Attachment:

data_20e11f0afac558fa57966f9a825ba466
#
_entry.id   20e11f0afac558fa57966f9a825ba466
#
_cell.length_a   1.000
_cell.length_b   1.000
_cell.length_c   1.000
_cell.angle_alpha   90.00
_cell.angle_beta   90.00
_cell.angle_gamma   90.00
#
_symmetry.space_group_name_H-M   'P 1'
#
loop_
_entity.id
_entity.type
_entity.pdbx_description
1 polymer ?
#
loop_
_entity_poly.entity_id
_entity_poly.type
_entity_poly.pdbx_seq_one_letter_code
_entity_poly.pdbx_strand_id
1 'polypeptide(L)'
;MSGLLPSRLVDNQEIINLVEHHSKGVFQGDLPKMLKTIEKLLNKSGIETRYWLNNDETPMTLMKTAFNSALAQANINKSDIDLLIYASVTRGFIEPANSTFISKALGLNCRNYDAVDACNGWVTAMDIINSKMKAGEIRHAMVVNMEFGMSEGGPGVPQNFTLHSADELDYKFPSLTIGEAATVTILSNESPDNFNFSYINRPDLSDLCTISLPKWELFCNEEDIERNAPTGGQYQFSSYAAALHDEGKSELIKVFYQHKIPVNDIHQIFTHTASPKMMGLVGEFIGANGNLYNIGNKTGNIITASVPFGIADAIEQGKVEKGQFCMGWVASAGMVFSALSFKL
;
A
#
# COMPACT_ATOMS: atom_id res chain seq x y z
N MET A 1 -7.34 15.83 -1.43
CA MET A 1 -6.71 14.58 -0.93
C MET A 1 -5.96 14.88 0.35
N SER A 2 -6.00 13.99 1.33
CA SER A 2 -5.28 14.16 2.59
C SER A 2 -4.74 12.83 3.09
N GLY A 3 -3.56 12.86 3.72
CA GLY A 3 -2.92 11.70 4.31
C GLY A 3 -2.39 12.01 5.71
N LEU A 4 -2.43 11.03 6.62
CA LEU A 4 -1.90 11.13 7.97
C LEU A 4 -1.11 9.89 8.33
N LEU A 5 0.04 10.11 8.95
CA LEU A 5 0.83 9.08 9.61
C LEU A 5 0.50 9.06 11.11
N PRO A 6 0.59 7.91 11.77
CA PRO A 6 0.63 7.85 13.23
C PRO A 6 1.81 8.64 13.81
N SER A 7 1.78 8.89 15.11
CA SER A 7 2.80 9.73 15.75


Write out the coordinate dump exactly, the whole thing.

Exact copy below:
data_20e11f0afac558fa57966f9a825ba466
#
_entry.id   20e11f0afac558fa57966f9a825ba466
#
_cell.length_a   1.000
_cell.length_b   1.000
_cell.length_c   1.000
_cell.angle_alpha   90.00
_cell.angle_beta   90.00
_cell.angle_gamma   90.00
#
_symmetry.space_group_name_H-M   'P 1'
#
loop_
_entity.id
_entity.type
_entity.pdbx_description
1 polymer ?
#
loop_
_entity_poly.entity_id
_entity_poly.type
_entity_poly.pdbx_seq_one_letter_code
_entity_poly.pdbx_strand_id
1 'polypeptide(L)'
;MSGLLPSRLVDNQEIINLVEHHSKGVFQGDLPKMLKTIEKLLNKSGIETRYWLNNDETPMTLMKTAFNSALAQANINKSDIDLLIYASVTRGFIEPANSTFISKALGLNCRNYDAVDACNGWVTAMDIINSKMKAGEIRHAMVVNMEFGMSEGGPGVPQNFTLHSADELDYKFPSLTIGEAATVTILSNESPDNFNFSYINRPDLSDLCTISLPKWELFCNEEDIERNAPTGGQYQFSSYAAALHDEGKSELIKVFYQHKIPVNDIHQIFTHTASPKMMGLVGEFIGANGNLYNIGNKTGNIITASVPFGIADAIEQGKVEKGQFCMGWVASAGMVFSALSFKL
;
A
#
# COMPACT_ATOMS: atom_id res chain seq x y z
N MET A 1 -7.34 15.83 -1.43
CA MET A 1 -6.71 14.58 -0.93
C MET A 1 -5.96 14.88 0.35
N SER A 2 -6.00 13.99 1.33
CA SER A 2 -5.28 14.16 2.59
C SER A 2 -4.74 12.83 3.09
N GLY A 3 -3.56 12.86 3.72
CA GLY A 3 -2.92 11.70 4.31
C GLY A 3 -2.39 12.01 5.71
N LEU A 4 -2.43 11.03 6.62
CA LEU A 4 -1.90 11.13 7.97
C LEU A 4 -1.11 9.89 8.33
N LEU A 5 0.04 10.11 8.95
CA LEU A 5 0.83 9.08 9.61
C LEU A 5 0.50 9.06 11.11
N PRO A 6 0.59 7.91 11.77
CA PRO A 6 0.63 7.85 13.23
C PRO A 6 1.81 8.64 13.81
N SER A 7 1.78 8.89 15.11
CA SER A 7 2.80 9.73 15.75